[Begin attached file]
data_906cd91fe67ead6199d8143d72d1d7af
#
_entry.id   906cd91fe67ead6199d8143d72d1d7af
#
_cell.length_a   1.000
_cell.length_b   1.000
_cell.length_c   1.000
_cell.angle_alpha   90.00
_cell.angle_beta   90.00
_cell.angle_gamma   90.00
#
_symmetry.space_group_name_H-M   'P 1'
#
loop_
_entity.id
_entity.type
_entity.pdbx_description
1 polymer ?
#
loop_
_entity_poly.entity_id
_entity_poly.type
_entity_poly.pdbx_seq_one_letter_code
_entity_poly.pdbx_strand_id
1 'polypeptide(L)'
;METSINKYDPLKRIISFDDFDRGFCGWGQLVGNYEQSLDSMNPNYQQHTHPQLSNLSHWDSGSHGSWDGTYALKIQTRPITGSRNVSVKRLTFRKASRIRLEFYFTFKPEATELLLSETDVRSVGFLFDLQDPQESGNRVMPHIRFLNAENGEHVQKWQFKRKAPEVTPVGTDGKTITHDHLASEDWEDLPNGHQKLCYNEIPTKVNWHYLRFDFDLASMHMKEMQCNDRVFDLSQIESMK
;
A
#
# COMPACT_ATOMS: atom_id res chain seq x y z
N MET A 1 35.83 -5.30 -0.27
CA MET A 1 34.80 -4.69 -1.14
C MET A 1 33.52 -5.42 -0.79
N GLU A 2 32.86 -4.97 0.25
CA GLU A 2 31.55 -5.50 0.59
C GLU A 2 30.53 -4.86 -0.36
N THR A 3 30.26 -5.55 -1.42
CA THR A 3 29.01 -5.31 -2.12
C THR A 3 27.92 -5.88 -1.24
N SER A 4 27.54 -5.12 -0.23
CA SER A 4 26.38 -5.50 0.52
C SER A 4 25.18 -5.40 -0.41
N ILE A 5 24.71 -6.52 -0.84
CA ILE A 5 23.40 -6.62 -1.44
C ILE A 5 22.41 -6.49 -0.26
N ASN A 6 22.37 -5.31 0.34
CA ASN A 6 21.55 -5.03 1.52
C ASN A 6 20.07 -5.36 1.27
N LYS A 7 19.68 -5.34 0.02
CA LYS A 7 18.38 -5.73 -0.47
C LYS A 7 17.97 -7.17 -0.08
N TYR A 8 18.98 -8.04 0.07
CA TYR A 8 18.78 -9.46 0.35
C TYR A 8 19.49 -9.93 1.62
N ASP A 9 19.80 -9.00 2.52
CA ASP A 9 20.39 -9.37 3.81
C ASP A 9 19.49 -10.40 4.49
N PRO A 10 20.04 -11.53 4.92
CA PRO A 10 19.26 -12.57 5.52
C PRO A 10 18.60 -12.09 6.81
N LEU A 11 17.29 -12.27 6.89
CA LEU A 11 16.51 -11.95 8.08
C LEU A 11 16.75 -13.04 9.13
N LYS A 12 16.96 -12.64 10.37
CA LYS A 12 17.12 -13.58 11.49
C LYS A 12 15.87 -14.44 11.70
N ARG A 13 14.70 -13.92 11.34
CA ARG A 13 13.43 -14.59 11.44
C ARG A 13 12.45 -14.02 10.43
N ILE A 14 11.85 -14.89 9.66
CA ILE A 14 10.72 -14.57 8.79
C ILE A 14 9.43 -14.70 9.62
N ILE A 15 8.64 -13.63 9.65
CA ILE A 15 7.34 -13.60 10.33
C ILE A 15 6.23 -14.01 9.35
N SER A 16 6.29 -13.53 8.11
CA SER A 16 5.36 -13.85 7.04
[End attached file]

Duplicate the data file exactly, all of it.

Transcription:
data_906cd91fe67ead6199d8143d72d1d7af
#
_entry.id   906cd91fe67ead6199d8143d72d1d7af
#
_cell.length_a   1.000
_cell.length_b   1.000
_cell.length_c   1.000
_cell.angle_alpha   90.00
_cell.angle_beta   90.00
_cell.angle_gamma   90.00
#
_symmetry.space_group_name_H-M   'P 1'
#
loop_
_entity.id
_entity.type
_entity.pdbx_description
1 polymer ?
#
loop_
_entity_poly.entity_id
_entity_poly.type
_entity_poly.pdbx_seq_one_letter_code
_entity_poly.pdbx_strand_id
1 'polypeptide(L)'
;METSINKYDPLKRIISFDDFDRGFCGWGQLVGNYEQSLDSMNPNYQQHTHPQLSNLSHWDSGSHGSWDGTYALKIQTRPITGSRNVSVKRLTFRKASRIRLEFYFTFKPEATELLLSETDVRSVGFLFDLQDPQESGNRVMPHIRFLNAENGEHVQKWQFKRKAPEVTPVGTDGKTITHDHLASEDWEDLPNGHQKLCYNEIPTKVNWHYLRFDFDLASMHMKEMQCNDRVFDLSQIESMK
;
A
#
# COMPACT_ATOMS: atom_id res chain seq x y z
N MET A 1 35.83 -5.30 -0.27
CA MET A 1 34.80 -4.69 -1.14
C MET A 1 33.52 -5.42 -0.79
N GLU A 2 32.86 -4.97 0.25
CA GLU A 2 31.55 -5.50 0.59
C GLU A 2 30.53 -4.86 -0.36
N THR A 3 30.26 -5.55 -1.42
CA THR A 3 29.01 -5.31 -2.12
C THR A 3 27.92 -5.88 -1.24
N SER A 4 27.54 -5.12 -0.23
CA SER A 4 26.38 -5.50 0.52
C SER A 4 25.18 -5.40 -0.41
N ILE A 5 24.71 -6.52 -0.84
CA ILE A 5 23.40 -6.62 -1.44
C ILE A 5 22.41 -6.49 -0.26
N ASN A 6 22.37 -5.31 0.34
CA ASN A 6 21.55 -5.03 1.52
C ASN A 6 20.07 -5.36 1.27
N LYS A 7 19.68 -5.34 0.02
CA LYS A 7 18.38 -5.73 -0.47
C LYS A 7 17.97 -7.17 -0.08
N TYR A 8 18.98 -8.04 0.07
CA TYR A 8 18.78 -9.46 0.35
C TYR A 8 19.49 -9.93 1.62
N ASP A 9 19.80 -9.00 2.52
CA ASP A 9 20.39 -9.37 3.81
C ASP A 9 19.49 -10.40 4.49
N PRO A 10 20.04 -11.53 4.92
CA PRO A 10 19.26 -12.57 5.52
C PRO A 10 18.60 -12.09 6.81
N LEU A 11 17.29 -12.27 6.89
CA LEU A 11 16.51 -11.95 8.08
C LEU A 11 16.75 -13.04 9.13
N LYS A 12 16.96 -12.64 10.37
CA LYS A 12 17.12 -13.58 11.49
C LYS A 12 15.87 -14.44 11.70
N ARG A 13 14.70 -13.92 11.34
CA ARG A 13 13.43 -14.59 11.44
C ARG A 13 12.45 -14.02 10.43
N ILE A 14 11.85 -14.89 9.66
CA ILE A 14 10.72 -14.57 8.79
C ILE A 14 9.43 -14.70 9.62
N ILE A 15 8.64 -13.63 9.65
CA ILE A 15 7.34 -13.60 10.33
C ILE A 15 6.23 -14.01 9.35
N SER A 16 6.29 -13.53 8.11
CA SER A 16 5.36 -13.85 7.04